If they know that a certain amount of forests will be set aside filled up with trees that will never be used commercially then maybe we can go on building and healing in peace. What we need to do with land conservation projects is keep them away from the big cities. We need to create buffer zones, a buffer zone is a area of land between the city and the conservation area that creates a semi-natural area that will help to protect the conserved area from undue stress (Soule 813). When this method is used it may make for a more healthy, conserved area. Why would anyone who is driving around want to encounter a city and then almost immediately after leaving the city encounter a preserved area? There needs to be an area of transition that would be healthy for the area and also pleasing to the eye for travelers.

One holiday that I feel celebrates forestry is Arbor Day. Arbor Day is about planting trees to help put back the trees that we used for other purposes during the year. When I was a child attending school every Arbor Day I received a seedling to plant in my yard. Sometimes the seedling died but other times it survived and flourished. Some kids probably threw their seedling out when they got home I on the other hand, always planted mine. Anyone can join to celebrate Arbor Day. You can mail $15 to the Arbor Day Foundation and they will send you back ten confer seedlings to plant in your area (Willis 31).

So as you can see forestry is nothing to joke about and many people take it very seriously. I feel that trees are very important to our lives but sometimes you can go a little too far and not realize that we need trees to survive also. What would we write on if we did not have trees? I cant see using a chalkboard all of the time to communicate. Or this paper you are reading from? Actually, I might be glad if I did not have to write this because paper was banned. Go into Staples sometime and look at all of the reams of paper they have stacked up and think of all of the trees that were sacrificed so you could read all of your students papers.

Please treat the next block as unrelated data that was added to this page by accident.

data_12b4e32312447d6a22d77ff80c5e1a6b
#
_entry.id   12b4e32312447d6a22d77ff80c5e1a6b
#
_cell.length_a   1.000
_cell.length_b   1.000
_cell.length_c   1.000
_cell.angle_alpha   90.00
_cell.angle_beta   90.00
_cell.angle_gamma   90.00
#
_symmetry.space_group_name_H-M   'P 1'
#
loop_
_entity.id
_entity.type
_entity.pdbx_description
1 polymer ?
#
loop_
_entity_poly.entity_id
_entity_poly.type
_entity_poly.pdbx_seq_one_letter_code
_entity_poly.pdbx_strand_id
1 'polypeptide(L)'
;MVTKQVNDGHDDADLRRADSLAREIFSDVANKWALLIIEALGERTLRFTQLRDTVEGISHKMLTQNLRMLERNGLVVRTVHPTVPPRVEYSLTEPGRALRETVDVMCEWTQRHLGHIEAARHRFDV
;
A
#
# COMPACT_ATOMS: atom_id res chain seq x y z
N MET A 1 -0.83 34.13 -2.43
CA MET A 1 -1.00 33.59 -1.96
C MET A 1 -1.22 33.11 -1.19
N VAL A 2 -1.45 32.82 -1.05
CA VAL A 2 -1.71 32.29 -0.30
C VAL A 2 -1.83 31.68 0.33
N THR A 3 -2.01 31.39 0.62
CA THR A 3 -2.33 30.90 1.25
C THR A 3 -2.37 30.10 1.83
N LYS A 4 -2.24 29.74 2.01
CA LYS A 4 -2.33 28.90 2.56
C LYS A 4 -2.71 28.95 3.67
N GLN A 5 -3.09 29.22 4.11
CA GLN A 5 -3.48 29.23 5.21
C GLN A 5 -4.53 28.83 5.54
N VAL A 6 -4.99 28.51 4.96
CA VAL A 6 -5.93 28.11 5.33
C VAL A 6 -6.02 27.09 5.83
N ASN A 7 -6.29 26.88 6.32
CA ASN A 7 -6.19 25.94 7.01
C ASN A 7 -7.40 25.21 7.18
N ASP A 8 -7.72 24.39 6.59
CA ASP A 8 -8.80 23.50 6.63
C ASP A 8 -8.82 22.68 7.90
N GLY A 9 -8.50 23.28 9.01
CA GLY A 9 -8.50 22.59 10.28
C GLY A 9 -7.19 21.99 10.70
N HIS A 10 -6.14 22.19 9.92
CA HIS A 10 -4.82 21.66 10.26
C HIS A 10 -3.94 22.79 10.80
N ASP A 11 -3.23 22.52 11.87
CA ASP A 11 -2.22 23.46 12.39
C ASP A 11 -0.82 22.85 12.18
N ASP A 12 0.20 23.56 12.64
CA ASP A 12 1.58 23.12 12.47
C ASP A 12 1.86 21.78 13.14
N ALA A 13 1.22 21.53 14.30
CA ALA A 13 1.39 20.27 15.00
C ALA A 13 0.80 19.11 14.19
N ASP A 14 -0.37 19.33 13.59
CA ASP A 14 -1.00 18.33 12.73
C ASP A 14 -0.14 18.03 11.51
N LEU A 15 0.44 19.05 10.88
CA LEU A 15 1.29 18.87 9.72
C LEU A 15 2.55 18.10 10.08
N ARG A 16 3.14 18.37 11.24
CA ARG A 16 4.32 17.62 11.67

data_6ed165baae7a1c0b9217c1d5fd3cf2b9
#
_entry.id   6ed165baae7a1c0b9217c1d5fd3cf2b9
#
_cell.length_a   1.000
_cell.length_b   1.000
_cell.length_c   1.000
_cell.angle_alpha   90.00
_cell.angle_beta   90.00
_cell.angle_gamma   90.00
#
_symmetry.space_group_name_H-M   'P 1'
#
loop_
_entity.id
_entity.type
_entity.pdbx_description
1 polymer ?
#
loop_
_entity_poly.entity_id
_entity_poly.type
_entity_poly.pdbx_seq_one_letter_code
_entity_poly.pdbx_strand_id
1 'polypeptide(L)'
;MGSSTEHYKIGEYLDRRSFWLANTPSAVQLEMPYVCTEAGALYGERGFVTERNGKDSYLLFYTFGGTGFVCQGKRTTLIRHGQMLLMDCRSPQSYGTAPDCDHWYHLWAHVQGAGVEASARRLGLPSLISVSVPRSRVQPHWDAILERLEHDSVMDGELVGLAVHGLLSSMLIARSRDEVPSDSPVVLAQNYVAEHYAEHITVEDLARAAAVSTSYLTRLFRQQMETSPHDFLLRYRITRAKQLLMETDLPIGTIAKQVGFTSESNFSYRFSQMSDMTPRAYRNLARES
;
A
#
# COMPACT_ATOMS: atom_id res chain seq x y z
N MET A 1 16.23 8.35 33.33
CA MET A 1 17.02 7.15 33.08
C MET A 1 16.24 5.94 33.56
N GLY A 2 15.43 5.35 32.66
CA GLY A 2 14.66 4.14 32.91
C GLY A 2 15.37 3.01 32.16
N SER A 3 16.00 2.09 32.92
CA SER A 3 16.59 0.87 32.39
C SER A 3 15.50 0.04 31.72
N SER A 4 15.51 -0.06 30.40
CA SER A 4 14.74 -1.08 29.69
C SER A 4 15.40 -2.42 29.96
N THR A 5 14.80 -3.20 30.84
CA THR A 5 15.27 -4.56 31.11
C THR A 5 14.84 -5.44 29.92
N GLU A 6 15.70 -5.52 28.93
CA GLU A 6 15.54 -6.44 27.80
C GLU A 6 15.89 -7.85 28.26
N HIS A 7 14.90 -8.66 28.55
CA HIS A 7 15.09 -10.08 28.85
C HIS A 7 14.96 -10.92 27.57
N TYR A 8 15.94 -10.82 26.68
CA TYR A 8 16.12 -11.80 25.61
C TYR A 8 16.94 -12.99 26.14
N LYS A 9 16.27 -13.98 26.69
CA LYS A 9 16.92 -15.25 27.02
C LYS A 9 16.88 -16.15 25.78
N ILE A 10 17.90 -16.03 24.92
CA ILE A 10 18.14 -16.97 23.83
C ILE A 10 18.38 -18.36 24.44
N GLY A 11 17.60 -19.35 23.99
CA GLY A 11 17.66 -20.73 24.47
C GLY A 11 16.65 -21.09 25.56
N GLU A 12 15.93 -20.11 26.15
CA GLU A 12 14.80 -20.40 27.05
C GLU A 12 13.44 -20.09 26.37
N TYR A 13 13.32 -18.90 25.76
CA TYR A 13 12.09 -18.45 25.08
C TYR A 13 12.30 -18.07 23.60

Dont you feel bad now? But there are also other things to consider. Right now it is raining outside. Without the use of wood to build my house I would be very wet. So I have come to the realization that we need wood whether we like it or not, so people protesting its use are never going to get very far, so please just stop and let me use my paper. Bibliography Christensen, Sally Thane.

“Is a Tree Worth a Life” Current Issues and Enduring Questions. Ed. Sylvan Barnet and Hugo Bedau. New York: St. Martins 1999. 550-552.

Jacobs, Peter. “Environmental Planning and Rational Use” Sustaining Tomorrow. Ed. Francis R. Thibodeau and Hermann H.

Field. London: University Press of New England, 1984. 77-85. Robinson, Gordon. The Forest and the Trees. Washington DC: Island Press, 1988. Soule, Michael E.

and John Terborgh. “Conserving Nature at Regional and Continental Scales-a Scientific Program For North America” BioScience. October 1999. 809-815. Stale, Walter T.

“Is Determinism Inconsistent With Free Will?” Current Issues And Enduring Questions. Ed. Sylvan Barnet and Hugo Bedau. New York: St. Martins, 1999.

707-715. Tisdale, Sallie. “Save a Life, Kill a Tree?” Current Issues and Enduring Questions. Ed. Sylvan Barnet and Hugo Bedau. New York: St.

Martins, 1999. 553-554. Willis, Monica Michael. “Your Forest Today” Country Living. March 1997: 30- 31.